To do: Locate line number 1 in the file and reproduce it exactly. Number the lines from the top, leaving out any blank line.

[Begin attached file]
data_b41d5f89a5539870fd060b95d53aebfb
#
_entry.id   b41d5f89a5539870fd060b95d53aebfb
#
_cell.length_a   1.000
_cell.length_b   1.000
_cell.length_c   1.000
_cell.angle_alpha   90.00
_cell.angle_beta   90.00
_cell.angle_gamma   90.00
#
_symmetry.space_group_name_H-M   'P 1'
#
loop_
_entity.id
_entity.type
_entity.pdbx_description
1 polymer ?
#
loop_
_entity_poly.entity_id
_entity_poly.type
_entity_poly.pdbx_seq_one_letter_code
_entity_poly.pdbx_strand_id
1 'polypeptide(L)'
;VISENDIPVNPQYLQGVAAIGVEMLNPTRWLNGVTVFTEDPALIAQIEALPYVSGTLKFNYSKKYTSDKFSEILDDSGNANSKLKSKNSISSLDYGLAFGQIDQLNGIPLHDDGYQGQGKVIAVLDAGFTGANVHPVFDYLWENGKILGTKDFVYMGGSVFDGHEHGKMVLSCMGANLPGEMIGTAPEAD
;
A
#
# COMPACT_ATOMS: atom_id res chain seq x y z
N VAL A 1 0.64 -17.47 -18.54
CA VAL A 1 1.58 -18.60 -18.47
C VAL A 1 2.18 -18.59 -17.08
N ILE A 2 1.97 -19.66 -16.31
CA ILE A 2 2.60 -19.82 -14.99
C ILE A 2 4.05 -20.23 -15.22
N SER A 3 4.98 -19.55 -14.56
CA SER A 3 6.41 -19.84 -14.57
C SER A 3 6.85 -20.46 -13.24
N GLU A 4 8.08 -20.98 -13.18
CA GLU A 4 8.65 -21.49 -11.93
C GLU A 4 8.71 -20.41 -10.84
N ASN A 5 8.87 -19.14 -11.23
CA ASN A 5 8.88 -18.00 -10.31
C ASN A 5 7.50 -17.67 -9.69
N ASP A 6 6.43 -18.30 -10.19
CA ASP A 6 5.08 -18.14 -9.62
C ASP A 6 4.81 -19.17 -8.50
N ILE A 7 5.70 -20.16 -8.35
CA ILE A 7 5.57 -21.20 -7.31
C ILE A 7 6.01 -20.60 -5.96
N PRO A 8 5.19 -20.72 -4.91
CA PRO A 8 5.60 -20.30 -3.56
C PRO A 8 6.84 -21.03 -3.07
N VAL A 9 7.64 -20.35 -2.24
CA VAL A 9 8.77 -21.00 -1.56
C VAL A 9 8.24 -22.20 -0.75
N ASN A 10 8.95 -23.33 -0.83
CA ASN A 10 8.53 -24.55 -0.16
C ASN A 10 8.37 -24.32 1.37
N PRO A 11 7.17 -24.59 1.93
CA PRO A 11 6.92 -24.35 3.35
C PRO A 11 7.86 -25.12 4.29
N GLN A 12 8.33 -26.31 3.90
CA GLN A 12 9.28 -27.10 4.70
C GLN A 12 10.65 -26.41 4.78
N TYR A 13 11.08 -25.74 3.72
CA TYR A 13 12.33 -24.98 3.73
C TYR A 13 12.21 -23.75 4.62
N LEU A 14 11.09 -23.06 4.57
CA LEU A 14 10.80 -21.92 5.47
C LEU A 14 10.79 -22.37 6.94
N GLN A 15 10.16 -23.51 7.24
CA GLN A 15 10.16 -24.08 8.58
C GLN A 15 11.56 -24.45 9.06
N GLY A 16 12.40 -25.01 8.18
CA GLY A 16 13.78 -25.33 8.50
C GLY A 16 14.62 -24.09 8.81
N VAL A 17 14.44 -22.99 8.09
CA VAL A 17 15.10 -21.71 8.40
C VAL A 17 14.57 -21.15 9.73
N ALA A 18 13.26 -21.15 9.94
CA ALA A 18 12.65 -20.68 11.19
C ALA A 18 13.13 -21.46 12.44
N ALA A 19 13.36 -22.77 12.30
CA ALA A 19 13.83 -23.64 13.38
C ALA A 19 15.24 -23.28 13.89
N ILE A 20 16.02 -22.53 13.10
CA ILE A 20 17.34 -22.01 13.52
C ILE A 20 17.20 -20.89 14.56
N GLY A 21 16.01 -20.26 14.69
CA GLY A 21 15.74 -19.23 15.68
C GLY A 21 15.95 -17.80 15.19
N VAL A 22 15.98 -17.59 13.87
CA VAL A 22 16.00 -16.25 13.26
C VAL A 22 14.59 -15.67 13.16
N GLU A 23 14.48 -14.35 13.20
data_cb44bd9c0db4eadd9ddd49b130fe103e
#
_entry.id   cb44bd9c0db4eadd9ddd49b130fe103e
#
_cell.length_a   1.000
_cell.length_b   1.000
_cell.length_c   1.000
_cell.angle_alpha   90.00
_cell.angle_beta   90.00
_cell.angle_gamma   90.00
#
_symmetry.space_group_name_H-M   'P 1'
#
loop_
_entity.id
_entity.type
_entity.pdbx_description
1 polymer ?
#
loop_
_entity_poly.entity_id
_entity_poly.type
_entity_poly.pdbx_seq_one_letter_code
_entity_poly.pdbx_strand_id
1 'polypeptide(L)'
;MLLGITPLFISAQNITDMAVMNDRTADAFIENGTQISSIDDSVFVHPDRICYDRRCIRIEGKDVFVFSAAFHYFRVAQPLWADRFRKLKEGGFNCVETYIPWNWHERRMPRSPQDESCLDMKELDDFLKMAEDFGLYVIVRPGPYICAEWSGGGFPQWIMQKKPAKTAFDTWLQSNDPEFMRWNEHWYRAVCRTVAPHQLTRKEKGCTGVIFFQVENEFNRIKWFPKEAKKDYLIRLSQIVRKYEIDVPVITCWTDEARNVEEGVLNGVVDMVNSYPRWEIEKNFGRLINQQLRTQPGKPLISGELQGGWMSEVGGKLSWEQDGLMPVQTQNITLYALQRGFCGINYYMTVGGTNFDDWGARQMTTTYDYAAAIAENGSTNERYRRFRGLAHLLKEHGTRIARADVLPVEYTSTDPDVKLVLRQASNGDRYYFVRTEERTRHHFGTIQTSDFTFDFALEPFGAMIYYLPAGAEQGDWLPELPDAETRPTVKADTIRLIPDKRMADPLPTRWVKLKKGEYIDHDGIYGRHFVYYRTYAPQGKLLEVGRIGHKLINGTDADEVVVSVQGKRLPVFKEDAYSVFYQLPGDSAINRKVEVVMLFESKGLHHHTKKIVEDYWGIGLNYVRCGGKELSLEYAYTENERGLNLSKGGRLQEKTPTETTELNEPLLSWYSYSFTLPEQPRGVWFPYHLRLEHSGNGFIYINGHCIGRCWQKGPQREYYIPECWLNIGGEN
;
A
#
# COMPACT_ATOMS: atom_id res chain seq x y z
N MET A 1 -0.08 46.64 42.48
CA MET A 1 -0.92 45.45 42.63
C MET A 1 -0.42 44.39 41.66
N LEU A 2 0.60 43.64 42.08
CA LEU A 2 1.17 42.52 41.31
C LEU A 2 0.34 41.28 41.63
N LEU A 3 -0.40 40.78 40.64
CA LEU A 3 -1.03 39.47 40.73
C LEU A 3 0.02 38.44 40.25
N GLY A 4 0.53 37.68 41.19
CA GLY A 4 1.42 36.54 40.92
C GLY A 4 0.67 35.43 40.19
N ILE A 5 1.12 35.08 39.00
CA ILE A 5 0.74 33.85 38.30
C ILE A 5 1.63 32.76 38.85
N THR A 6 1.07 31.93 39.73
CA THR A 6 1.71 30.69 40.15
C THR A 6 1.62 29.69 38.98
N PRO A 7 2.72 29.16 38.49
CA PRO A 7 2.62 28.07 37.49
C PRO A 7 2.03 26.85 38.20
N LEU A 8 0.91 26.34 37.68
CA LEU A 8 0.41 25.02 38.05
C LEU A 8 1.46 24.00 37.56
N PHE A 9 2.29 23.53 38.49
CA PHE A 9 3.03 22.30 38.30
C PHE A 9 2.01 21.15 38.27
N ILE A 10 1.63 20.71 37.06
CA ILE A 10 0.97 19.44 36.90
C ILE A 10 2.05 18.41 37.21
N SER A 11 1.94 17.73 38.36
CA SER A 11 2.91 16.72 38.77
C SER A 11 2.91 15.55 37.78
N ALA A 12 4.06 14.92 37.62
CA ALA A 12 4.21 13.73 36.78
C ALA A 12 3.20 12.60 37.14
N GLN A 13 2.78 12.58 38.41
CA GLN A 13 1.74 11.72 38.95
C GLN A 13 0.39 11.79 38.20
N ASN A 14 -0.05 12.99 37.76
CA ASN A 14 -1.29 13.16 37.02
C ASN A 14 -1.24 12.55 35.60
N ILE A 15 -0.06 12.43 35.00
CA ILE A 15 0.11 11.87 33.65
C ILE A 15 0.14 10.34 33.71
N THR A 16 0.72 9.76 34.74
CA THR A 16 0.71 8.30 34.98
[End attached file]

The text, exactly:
data_b41d5f89a5539870fd060b95d53aebfb